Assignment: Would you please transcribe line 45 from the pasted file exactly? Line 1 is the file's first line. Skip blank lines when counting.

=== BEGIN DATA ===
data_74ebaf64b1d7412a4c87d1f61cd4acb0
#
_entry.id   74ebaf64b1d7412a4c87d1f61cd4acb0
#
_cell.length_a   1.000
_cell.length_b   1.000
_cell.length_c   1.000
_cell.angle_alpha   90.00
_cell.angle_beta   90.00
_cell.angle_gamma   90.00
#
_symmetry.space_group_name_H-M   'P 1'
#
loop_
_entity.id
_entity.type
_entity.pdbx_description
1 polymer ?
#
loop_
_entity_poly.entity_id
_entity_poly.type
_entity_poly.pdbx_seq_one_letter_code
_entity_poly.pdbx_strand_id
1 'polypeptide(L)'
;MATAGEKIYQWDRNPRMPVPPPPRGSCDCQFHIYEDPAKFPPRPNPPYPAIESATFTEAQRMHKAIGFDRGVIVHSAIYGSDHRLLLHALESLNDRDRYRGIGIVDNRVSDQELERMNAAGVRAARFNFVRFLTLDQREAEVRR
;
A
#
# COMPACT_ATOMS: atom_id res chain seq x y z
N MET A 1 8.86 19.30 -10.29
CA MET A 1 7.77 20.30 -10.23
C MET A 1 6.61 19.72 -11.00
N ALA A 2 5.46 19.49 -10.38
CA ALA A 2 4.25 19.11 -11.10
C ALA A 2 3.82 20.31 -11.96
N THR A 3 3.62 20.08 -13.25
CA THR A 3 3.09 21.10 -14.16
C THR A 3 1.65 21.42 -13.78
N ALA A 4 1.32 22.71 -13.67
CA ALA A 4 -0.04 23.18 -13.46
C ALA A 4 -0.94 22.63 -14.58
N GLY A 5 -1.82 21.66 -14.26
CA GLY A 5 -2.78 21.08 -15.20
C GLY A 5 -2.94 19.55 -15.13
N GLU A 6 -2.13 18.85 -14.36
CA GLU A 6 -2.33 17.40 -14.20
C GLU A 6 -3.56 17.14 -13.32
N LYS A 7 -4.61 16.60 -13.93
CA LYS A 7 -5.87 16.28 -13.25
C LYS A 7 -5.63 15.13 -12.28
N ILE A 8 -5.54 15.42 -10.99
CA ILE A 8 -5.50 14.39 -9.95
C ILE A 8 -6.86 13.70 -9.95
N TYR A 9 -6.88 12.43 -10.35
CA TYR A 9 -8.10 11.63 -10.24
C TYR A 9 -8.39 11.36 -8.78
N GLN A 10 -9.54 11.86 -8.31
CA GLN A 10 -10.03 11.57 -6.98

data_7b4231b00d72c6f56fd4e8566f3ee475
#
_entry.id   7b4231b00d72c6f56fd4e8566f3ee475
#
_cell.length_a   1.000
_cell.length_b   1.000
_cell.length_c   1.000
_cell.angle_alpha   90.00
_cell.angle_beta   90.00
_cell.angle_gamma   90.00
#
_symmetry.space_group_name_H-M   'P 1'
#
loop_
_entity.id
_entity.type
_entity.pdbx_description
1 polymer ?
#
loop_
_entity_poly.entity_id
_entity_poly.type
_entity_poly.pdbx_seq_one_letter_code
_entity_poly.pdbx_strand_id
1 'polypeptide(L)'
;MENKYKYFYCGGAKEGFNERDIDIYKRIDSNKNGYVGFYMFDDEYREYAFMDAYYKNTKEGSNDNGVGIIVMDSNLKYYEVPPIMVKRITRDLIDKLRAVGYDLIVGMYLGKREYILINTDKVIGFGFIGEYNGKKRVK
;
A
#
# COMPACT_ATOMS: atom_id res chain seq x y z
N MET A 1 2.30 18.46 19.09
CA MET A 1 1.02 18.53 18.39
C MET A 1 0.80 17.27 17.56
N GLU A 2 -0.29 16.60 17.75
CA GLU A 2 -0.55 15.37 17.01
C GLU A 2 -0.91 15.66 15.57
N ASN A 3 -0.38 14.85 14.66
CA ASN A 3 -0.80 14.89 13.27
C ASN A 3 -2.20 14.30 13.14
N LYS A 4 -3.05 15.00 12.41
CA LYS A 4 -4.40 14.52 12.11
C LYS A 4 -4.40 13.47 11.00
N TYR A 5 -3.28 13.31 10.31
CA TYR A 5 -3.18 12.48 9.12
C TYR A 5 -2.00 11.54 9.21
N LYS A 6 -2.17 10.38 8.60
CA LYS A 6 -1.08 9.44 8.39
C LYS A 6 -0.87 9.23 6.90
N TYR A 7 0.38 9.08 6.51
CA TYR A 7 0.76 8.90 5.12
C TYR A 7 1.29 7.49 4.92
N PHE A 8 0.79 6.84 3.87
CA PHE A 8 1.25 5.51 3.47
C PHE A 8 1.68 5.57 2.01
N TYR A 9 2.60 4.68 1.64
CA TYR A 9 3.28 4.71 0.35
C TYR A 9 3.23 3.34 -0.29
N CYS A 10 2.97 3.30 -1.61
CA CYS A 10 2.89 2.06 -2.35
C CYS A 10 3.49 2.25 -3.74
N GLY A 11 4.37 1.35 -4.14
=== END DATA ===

C GLY A 5 -2.94 19.55 -15.13